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Critics Blame US for Watered Down UN Reforms


The document that diplomats have agreed upon to reform the United Nations is coming under sharp criticism in some quarters and the United States is getting much of the blame. Critics say the reform measures have been watered down and scaled back.

One of those critics is Emira Woods, co-director of the Foreign Policy in Focus program at the Institute for Policy Studies. From New York, she spoke to English to Africa reporter Joe De Capua about efforts to reform the United Nations.

She says, “We had a historic opportunity here with the greatest number of world leaders coming together as had ever happened in history. At the 60th anniversary of the United Nations, there was an incredible moment to set a new course for international relations for the world community to function for international legal order. That opportunity has been lost. You have had mainly one government, the United States, under the Bush administration and represented by (UN Ambassador) John Bolton, derailing a process that has been underway for quite some time now.”

Ms. Woods says among the issues the US has opposed is the International Criminal Court, which she says is being used to prosecute genocide crimes in Darfur. Critics of the ICC say it is an attempt to try to control US foreign policy with threats of prosecution over possible unilateral actions by the United States. Also, regarding Darfur, the Bush administration called events in western Sudan genocide. Ms. Woods says, “One year ago today, George Bush used the term genocide. He called it a genocide and he did nothing. Other than call it a genocide there was no action from the US to help protect civilians. What we’re saying is there are opportunities for the world community to do something to protect lives…It is not that the world community is trying to dictate US foreign policy. It is that as a world, we have to set forward priorities. And our priorities must be people.”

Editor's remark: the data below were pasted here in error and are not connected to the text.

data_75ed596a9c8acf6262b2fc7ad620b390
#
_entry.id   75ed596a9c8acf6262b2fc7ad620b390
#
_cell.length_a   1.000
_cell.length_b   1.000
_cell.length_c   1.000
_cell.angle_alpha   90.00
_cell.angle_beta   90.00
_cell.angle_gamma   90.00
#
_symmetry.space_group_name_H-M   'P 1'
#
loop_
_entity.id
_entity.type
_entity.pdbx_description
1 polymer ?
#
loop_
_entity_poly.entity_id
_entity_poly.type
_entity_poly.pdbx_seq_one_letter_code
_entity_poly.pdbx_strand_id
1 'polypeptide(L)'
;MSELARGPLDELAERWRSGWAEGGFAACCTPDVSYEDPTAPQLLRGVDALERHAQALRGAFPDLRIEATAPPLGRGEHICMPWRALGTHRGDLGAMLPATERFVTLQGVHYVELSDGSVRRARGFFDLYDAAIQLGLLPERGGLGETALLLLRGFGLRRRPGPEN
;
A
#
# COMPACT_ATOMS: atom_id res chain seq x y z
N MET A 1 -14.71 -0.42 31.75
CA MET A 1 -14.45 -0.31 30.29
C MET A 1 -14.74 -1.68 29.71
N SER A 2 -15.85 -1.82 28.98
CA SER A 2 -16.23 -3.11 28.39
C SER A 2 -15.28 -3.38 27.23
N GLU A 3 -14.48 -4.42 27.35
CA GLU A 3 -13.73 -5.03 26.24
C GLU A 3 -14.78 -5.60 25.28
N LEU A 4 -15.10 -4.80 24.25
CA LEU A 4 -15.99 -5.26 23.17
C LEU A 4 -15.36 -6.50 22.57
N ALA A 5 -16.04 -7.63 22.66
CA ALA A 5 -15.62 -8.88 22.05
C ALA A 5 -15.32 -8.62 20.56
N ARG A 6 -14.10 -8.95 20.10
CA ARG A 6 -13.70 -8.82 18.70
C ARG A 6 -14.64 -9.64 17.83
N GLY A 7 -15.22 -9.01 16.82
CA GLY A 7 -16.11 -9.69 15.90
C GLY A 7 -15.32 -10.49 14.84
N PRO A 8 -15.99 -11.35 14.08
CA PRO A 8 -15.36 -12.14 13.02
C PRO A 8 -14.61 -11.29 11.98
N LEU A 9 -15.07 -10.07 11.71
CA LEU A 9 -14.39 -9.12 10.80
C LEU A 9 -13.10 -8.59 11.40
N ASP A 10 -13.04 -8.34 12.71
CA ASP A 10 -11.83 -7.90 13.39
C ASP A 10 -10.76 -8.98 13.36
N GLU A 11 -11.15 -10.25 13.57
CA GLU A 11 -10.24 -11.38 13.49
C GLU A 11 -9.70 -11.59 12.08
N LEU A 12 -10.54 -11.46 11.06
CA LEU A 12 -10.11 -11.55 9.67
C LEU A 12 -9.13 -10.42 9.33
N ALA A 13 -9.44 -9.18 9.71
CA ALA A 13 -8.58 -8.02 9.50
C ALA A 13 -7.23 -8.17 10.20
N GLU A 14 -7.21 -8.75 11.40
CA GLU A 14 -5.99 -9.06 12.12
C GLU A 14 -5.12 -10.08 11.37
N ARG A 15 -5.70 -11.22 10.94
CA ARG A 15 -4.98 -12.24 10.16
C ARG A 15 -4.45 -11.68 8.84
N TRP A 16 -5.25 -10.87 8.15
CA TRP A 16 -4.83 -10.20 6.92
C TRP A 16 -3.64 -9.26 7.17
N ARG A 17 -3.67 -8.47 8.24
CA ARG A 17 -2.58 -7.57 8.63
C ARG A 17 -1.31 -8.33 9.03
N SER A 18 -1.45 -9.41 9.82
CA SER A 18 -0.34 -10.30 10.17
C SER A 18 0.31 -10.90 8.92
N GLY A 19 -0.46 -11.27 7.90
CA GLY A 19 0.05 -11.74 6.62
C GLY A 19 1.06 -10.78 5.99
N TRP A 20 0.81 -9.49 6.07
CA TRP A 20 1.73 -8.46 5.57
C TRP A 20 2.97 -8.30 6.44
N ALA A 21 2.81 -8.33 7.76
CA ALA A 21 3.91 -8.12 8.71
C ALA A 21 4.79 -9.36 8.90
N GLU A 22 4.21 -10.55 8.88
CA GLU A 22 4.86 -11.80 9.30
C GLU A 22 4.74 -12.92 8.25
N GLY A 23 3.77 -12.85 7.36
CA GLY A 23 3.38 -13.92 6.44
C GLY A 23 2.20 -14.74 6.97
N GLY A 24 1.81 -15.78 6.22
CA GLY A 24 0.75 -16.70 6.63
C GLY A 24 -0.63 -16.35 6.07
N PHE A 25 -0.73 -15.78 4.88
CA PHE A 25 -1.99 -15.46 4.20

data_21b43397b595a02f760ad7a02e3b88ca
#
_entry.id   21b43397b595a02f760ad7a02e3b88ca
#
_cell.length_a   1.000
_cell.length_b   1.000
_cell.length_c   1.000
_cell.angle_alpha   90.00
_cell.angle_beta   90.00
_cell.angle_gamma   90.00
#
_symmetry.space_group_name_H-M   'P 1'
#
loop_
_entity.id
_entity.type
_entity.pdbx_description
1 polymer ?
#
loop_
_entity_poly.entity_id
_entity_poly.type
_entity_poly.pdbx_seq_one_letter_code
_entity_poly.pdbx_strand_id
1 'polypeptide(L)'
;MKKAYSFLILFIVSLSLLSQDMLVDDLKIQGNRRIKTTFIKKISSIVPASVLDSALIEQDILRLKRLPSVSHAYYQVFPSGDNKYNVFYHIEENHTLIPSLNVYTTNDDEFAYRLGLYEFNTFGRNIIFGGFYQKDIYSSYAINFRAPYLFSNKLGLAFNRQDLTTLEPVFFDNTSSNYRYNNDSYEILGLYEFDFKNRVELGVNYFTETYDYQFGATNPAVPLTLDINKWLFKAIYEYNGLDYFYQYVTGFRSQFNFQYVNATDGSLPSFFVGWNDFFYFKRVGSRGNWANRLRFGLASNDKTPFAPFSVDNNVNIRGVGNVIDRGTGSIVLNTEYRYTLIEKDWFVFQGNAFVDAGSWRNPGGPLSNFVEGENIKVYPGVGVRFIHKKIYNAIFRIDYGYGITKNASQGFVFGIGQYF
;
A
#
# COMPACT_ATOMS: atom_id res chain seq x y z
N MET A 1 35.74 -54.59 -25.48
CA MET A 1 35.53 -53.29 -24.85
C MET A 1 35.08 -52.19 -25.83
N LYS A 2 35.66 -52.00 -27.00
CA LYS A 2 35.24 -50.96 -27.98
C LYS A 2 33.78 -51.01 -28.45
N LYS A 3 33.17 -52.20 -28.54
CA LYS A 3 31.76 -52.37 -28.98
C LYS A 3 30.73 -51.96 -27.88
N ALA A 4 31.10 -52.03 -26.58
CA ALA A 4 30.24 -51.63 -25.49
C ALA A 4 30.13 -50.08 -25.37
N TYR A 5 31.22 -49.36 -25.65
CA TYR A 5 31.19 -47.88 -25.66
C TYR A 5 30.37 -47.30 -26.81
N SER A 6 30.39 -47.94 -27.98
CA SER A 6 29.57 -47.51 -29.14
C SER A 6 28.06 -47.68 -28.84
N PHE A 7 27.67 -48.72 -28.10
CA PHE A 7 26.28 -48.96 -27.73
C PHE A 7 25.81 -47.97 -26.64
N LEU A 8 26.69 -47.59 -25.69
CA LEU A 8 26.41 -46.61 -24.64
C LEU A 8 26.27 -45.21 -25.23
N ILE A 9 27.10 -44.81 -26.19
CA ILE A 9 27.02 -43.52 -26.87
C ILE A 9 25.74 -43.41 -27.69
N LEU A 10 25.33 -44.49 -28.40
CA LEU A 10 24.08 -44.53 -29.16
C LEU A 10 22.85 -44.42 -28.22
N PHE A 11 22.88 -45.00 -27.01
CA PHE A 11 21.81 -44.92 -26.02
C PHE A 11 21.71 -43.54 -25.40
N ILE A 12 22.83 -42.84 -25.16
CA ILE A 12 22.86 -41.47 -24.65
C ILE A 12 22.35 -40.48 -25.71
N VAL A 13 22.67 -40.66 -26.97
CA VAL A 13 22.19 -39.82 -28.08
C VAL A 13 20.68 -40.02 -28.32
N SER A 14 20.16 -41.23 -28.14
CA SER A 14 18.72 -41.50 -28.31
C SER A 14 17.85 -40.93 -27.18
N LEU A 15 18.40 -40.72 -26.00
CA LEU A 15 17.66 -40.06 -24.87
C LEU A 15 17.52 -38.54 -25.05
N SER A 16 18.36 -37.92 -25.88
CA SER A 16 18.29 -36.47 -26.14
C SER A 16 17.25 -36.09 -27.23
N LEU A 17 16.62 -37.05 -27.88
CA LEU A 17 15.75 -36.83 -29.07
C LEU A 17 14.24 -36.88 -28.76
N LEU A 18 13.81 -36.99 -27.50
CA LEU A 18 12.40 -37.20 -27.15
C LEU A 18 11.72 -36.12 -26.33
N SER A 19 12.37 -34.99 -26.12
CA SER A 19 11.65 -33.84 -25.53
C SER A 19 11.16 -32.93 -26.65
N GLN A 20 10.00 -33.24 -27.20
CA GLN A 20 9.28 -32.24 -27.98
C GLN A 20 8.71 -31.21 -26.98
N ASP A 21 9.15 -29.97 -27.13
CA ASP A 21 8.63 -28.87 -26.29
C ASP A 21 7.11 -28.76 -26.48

The United States is a very generous nation in times of need, often being the biggest donor when UN agencies issue emergency appeals. However, the Institute for Foreign Policy official says the United States only contributes a very small part of its economy to foreign aid.

For the complete interview click the above links.

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